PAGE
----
abstract = "Recent policy identifies health visitors as being best placed to lead on local public health initiatives. However, the evidence to support this assumption is lacking. Against this background and the recent implementation of Health for All Children (Hall 4) recommendations, this study explores the public health role of health visitors within the context of current models of practice. Within this qualitative study, focus group discussions and an individual interview were conducted with 24 health visitors in NHS Greater Glasgow to elicit their beliefs, attitudes and experiences in relation to their public health role, particularly in relation to teenage pregnancy and breastfeeding. Attachment to GP practices and caseload priorities were perceived barriers to undertaking public health initiatives within practice. There was also a distinct lack of clarity of the public health role, not only of health visitors but also other practitioners, such as school nurses and midwives. The study found collaborative working practices in relation to teenage pregnancy and breastfeeding were dependent on pre-existing personal and professional relationships within practice. Consequently, service provision was inconsistent and haphazard, with a lack of professional and management leadership identified. This directly contributed to the belief that the public health role of health visitors was under valued and not a priority. There is a need for a coordinated approach towards developing and supporting the public health role of health visitors. This requires strong leadership to identify, support and promote the skills and expertise of health visitors within and across disciplines. This approach would not only support current public health policy objectives but also endorse the individual and collective contributions that can be made by the health visitors.",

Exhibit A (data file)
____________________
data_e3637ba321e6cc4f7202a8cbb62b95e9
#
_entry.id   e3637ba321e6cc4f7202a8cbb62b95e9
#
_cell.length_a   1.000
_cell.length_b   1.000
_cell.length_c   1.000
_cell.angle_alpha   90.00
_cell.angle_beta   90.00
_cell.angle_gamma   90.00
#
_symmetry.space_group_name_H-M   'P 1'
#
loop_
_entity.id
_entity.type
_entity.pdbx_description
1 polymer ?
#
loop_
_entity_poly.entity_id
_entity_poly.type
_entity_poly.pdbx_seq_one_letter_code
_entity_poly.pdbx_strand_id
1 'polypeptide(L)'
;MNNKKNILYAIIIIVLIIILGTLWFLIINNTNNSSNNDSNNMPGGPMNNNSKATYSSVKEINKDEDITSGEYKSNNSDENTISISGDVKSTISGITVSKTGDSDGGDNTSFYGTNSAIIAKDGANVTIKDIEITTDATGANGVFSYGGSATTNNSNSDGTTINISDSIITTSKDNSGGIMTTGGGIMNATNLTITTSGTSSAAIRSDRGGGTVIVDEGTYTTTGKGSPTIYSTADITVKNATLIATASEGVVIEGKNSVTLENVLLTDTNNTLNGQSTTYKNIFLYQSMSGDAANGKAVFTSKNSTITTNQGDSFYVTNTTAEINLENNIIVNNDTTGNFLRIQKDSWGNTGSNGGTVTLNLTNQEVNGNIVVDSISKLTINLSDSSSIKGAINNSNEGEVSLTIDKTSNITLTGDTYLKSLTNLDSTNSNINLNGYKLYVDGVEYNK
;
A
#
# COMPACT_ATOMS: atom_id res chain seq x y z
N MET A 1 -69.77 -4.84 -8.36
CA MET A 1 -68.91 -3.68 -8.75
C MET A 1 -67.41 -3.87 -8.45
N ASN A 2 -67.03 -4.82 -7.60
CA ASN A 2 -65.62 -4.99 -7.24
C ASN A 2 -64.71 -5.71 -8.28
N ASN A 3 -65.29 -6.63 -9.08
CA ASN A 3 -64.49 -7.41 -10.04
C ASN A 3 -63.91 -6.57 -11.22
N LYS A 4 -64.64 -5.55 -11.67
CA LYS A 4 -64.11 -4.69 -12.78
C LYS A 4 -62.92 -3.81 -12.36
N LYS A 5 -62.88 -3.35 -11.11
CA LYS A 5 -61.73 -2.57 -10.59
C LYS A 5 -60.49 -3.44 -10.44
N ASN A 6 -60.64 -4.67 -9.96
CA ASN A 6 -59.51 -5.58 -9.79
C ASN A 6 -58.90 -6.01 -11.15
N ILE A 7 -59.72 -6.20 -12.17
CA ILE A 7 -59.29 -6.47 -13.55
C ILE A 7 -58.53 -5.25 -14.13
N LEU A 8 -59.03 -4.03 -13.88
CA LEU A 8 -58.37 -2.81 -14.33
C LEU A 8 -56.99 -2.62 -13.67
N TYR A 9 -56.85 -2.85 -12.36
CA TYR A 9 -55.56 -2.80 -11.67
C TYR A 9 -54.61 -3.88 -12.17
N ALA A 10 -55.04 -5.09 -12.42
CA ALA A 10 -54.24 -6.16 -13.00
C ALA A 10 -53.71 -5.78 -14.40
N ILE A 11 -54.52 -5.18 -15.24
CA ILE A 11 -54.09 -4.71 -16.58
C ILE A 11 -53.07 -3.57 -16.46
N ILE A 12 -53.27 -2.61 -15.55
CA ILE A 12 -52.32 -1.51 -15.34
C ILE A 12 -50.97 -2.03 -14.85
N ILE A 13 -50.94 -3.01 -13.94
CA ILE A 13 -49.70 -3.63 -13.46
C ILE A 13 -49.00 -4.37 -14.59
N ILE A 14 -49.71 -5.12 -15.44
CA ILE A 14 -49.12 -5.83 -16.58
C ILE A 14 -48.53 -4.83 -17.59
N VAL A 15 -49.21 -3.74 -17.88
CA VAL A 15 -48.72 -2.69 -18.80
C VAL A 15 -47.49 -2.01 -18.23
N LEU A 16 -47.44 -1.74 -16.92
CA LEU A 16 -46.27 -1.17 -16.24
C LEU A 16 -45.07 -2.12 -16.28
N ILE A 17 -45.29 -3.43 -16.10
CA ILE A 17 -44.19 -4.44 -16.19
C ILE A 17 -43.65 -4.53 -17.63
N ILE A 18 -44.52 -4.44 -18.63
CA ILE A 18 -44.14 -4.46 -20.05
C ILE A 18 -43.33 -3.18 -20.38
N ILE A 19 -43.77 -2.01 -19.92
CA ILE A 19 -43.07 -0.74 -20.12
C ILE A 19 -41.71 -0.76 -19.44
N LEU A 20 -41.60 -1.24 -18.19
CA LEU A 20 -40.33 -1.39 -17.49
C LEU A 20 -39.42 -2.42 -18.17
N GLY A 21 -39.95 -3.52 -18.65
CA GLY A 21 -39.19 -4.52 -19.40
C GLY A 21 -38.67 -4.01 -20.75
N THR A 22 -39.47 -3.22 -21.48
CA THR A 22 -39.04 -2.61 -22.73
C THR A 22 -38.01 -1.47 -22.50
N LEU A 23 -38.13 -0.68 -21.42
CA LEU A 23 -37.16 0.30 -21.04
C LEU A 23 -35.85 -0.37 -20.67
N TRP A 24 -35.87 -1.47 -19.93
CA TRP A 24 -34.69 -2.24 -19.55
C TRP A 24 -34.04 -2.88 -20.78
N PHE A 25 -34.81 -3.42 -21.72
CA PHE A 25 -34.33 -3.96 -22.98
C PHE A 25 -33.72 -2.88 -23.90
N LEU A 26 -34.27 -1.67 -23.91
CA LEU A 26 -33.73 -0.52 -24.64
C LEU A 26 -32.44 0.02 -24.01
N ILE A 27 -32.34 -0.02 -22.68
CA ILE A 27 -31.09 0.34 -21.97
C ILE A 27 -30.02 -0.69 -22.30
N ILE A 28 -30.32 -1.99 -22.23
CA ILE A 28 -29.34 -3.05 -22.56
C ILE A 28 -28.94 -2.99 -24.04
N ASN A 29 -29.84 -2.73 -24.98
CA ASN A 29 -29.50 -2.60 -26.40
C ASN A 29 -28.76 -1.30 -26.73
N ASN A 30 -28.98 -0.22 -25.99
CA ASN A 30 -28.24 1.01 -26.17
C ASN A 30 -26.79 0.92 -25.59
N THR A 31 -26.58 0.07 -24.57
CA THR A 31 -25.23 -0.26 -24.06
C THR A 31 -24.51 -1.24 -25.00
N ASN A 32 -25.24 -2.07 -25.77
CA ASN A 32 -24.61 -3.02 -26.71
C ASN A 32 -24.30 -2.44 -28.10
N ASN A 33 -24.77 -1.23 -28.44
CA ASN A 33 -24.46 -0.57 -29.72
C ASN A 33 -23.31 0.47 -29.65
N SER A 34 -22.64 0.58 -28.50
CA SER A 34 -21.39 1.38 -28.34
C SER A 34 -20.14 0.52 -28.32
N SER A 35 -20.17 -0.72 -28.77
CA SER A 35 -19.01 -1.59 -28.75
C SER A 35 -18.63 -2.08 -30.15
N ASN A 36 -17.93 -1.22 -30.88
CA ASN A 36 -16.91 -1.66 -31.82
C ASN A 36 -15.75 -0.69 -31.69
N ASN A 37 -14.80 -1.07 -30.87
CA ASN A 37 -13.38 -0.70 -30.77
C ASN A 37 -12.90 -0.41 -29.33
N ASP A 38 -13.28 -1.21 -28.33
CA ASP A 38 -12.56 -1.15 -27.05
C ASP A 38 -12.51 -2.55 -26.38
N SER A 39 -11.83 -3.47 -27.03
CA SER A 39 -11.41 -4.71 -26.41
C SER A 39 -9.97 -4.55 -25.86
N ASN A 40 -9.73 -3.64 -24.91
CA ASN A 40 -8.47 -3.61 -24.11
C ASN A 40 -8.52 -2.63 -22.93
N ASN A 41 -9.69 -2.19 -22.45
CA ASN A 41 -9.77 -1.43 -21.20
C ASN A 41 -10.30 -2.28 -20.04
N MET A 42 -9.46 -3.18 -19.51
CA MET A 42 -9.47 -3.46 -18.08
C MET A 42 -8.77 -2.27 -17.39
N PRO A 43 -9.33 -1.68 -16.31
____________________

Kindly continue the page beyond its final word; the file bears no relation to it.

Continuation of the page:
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AB - Recent policy identifies health visitors as being best placed to lead on local public health initiatives. However, the evidence to support this assumption is lacking. Against this background and the recent implementation of Health for All Children (Hall 4) recommendations, this study explores the public health role of health visitors within the context of current models of practice. Within this qualitative study, focus group discussions and an individual interview were conducted with 24 health visitors in NHS Greater Glasgow to elicit their beliefs, attitudes and experiences in relation to their public health role, particularly in relation to teenage pregnancy and breastfeeding. Attachment to GP practices and caseload priorities were perceived barriers to undertaking public health initiatives within practice. There was also a distinct lack of clarity of the public health role, not only of health visitors but also other practitioners, such as school nurses and midwives. The study found collaborative working practices in relation to teenage pregnancy and breastfeeding were dependent on pre-existing personal and professional relationships within practice. Consequently, service provision was inconsistent and haphazard, with a lack of professional and management leadership identified. This directly contributed to the belief that the public health role of health visitors was under valued and not a priority. There is a need for a coordinated approach towards developing and supporting the public health role of health visitors. This requires strong leadership to identify, support and promote the skills and expertise of health visitors within and across disciplines. This approach would not only support current public health policy objectives but also endorse the individual and collective contributions that can be made by the health visitors.